Baba Wagué Diakité

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Tue, 09/28/2021 - 11:30am to 12:00pm
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Aurora Josephson interviews Baba Wagué Diakité
On Tuesday, Sept 28, 2021, at 11:30 a.m. Aurora Josephson interviews ceramic artist and author Baba Wagué Diakité. [PRONOUNCED BABBa WAG-ay JAK-itay] He talks about Black Lives Matter and Pan Africanism, the family vegetable garden, Amílcar Cabral and being an educator and an ambassador.
Recorded at Baba Wagué Diakité’s studio and edited by KBOO volunteer Ray Bodwell.
Baba Wagué Diakité: Hello.
B. Diakité: My name is Baba Wagué Diakité.
Baba Wagué Diakité: I am from Mali, West Africa.

My name, Baba Wagué, was given to me by my mother in honor of her own father. Baba means "father." Wagué means "the man I trust," and Diakité means "hold onto my back." It is a pleasure for me to carry this name and live up to their meanings as well.
From the PCC website:
Writer, illustrator, sculptor and ceramic artist Baba Wagué Diakité’s work has been exhibited throughout the U.S. including the Craft and Folk Art Museum of Los Angeles and the New York Public Library. A recent book publication, “The Hunterman and the Crocodile,” was named a Coretta Scott King Honor Book.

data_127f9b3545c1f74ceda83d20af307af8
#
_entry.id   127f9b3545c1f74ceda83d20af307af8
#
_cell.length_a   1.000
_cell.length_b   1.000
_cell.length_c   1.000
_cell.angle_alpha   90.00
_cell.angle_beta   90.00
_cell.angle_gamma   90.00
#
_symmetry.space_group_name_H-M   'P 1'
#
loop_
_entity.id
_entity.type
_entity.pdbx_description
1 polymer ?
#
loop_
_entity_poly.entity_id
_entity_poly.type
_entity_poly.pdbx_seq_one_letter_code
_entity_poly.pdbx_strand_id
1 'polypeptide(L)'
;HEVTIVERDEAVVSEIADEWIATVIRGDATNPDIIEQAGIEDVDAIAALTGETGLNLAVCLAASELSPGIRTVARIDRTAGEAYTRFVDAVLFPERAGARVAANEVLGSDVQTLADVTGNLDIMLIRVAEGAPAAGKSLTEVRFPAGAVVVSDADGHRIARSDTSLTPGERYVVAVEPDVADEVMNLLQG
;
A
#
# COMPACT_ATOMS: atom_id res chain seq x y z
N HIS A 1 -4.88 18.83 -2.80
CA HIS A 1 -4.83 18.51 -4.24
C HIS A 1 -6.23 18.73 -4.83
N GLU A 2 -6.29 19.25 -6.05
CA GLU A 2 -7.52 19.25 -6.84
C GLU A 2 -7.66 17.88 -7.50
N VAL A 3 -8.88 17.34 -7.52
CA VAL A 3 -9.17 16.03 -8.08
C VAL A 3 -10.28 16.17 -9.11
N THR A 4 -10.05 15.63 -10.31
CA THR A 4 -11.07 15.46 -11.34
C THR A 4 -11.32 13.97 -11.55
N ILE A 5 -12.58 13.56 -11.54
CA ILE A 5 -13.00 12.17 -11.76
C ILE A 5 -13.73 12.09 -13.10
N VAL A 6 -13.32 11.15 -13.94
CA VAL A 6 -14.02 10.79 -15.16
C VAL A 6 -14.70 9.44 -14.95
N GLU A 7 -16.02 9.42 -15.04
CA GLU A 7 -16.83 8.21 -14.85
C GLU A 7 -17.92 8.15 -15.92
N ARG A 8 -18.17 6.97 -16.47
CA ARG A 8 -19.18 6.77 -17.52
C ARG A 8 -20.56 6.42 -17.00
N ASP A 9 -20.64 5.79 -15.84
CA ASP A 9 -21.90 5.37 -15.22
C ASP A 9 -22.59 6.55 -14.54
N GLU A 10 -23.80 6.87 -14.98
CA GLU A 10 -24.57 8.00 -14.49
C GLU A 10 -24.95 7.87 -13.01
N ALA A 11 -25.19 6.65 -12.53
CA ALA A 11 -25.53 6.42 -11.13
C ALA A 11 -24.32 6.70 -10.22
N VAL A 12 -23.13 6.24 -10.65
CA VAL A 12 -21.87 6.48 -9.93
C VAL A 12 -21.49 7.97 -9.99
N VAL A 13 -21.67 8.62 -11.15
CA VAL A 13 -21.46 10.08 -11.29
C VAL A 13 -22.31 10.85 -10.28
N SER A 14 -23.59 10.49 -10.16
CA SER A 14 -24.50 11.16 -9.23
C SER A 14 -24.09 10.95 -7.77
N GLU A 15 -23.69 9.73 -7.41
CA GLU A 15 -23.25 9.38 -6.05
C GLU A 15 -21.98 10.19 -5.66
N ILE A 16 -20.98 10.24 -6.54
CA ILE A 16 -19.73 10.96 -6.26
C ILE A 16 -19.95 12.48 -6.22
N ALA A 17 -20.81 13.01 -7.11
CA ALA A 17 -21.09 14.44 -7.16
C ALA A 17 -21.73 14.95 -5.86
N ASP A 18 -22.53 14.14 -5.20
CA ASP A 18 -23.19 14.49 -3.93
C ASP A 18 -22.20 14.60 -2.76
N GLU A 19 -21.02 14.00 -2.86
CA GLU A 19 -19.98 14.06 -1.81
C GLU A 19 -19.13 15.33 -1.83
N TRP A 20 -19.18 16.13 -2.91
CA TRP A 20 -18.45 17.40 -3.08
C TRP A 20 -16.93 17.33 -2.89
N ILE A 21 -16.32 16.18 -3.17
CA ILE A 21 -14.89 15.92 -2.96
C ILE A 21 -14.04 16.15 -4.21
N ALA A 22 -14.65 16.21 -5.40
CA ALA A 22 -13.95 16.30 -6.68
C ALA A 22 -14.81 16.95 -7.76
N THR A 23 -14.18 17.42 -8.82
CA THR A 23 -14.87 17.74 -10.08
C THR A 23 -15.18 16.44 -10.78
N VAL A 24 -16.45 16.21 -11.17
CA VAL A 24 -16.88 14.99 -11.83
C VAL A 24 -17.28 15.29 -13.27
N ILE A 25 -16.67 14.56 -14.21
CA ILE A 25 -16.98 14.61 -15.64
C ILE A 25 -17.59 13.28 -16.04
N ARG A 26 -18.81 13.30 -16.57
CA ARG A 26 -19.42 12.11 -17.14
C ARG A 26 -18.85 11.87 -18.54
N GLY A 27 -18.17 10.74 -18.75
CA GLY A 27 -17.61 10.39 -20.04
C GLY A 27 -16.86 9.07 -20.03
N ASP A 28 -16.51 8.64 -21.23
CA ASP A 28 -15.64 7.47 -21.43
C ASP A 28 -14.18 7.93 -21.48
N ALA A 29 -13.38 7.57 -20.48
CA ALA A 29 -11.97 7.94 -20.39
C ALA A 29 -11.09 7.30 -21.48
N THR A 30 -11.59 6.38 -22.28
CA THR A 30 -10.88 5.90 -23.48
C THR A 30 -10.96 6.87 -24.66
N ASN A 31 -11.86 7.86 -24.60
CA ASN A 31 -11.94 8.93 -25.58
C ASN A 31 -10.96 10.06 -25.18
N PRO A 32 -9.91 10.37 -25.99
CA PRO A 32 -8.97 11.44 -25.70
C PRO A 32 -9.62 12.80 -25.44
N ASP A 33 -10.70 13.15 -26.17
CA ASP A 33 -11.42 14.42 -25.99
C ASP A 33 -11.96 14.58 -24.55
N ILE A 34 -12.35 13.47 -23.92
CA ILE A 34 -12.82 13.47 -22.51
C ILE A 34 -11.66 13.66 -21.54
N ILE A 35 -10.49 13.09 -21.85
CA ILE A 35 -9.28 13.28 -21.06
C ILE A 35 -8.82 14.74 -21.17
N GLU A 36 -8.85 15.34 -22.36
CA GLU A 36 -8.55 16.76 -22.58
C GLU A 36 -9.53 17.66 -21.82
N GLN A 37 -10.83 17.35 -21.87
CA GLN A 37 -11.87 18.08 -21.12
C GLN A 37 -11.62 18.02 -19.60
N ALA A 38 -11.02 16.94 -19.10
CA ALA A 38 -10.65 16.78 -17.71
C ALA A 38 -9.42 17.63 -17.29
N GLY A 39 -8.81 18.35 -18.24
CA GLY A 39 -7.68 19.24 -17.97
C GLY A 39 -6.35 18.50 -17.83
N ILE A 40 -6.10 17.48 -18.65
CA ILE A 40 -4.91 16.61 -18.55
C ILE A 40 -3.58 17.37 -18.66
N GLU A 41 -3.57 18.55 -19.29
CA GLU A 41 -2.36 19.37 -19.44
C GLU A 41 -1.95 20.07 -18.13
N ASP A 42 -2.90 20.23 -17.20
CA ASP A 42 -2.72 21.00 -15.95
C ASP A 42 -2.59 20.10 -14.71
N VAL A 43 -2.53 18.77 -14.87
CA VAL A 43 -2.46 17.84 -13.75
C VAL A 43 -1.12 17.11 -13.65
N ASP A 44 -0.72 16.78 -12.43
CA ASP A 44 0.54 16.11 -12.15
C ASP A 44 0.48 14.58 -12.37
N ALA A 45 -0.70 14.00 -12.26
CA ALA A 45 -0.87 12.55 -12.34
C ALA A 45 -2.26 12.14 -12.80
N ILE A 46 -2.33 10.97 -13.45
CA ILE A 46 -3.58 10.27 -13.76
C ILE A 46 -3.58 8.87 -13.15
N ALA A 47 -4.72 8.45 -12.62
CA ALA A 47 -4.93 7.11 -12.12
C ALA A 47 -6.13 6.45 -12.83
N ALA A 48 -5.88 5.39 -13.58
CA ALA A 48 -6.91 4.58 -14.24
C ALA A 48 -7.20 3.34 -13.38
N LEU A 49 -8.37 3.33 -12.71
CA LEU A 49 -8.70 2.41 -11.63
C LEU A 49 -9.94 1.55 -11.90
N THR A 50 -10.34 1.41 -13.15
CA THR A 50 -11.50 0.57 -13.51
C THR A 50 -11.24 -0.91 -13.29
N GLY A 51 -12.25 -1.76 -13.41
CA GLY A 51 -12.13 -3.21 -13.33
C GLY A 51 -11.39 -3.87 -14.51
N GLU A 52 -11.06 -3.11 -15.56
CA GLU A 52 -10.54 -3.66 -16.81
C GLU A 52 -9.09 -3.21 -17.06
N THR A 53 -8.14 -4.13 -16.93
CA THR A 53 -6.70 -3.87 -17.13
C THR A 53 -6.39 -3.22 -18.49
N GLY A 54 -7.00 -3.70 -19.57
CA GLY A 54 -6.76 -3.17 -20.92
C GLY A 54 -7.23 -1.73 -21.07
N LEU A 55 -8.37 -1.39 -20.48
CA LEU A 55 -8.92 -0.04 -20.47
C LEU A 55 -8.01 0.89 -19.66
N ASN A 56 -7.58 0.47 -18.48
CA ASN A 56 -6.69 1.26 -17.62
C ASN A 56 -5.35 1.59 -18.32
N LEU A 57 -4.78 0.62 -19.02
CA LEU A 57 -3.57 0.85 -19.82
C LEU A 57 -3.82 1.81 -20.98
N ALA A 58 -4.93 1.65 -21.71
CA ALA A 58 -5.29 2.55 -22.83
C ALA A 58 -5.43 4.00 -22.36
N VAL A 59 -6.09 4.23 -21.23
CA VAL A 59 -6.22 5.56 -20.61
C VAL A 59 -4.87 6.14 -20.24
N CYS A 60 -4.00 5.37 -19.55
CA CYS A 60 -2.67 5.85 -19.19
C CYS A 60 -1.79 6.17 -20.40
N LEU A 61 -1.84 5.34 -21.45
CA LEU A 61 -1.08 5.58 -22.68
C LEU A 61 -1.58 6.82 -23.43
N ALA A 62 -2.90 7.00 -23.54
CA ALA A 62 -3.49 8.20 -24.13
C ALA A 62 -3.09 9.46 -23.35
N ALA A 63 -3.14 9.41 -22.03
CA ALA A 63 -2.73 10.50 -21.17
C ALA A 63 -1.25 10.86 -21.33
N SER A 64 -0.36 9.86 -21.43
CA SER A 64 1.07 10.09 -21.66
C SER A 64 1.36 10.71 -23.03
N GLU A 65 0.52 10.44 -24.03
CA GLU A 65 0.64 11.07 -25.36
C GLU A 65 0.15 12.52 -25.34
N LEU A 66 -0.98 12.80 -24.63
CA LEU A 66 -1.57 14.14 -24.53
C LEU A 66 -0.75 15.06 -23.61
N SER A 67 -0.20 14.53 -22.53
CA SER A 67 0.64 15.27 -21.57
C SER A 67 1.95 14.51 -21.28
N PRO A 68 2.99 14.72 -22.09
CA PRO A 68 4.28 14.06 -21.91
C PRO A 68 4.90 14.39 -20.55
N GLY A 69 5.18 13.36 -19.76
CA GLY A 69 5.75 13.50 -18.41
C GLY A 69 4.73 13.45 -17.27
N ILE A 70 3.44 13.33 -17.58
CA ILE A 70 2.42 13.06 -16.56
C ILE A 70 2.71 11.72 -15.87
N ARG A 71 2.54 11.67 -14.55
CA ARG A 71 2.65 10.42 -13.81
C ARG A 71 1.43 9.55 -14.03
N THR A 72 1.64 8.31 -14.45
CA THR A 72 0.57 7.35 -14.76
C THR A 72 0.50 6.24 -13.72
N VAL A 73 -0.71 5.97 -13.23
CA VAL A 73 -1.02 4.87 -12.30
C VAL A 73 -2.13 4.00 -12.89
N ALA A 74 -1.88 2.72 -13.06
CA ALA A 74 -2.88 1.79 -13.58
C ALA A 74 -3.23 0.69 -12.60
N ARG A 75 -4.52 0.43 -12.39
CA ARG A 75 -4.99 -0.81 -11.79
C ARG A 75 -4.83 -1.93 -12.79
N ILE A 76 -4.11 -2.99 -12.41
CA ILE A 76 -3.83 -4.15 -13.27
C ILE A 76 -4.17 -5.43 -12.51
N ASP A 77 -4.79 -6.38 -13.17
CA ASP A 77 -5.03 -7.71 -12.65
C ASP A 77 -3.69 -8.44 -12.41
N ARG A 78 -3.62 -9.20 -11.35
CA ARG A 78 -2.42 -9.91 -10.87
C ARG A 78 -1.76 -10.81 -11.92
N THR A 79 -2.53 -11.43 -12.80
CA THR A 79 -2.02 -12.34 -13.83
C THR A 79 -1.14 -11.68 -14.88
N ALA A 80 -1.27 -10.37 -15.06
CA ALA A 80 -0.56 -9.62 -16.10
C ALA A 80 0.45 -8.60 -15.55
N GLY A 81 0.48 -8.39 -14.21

Diakité was born in 1961 in Mali, West Africa.  He spent his early childhood in Kassaro, a small agricultural village, tending sheep, working in the rice and peanut fields and stalking animals in the bush with his friends. He later moved to the town of Bamako where he enrolled in French school to complete his formal education.  The artist came to the U.S. in 1985 and settled in Portland, where he began producing his highly acclaimed books and painted ceramic work, which remain infused with West African Folklore and the rich experiences of his rural childhood.
He is the founder of the Ko-Falen Cultural Center, in Bamako Mali, which promotes artistic and educational exchanges between citizens of the United States and Mali. Wague, his wife, the sculptor Ronna Nuenschwander and their two children currently share time between Portland and Bamako.
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Aurora Josephson is a musician and visual artist who currently resides in Portland, Oregon. Building on the foundation of operatic training and a BA and an MFA in Music Performance from Mills College, she has forged a bold vocal style that is uniquely her own. To unleash the limitless range of sonic possibilities in the voice, Josephson employs a variety of extended and unconventional techniques drawn from the worlds of contemporary composition, improvisation, and rock. She has performed and recorded with Alvin Curran, Gianni Gebbia, Henry Kaiser, Joelle Leandre and William Winant, and musical groups Big City Orchestrae, Flying Luttenbachers, The Molecules, ROVA Saxophone Quartet, T.D. Skatchitband and the Merce Cunningham Dance Company.
Aurora Josephson
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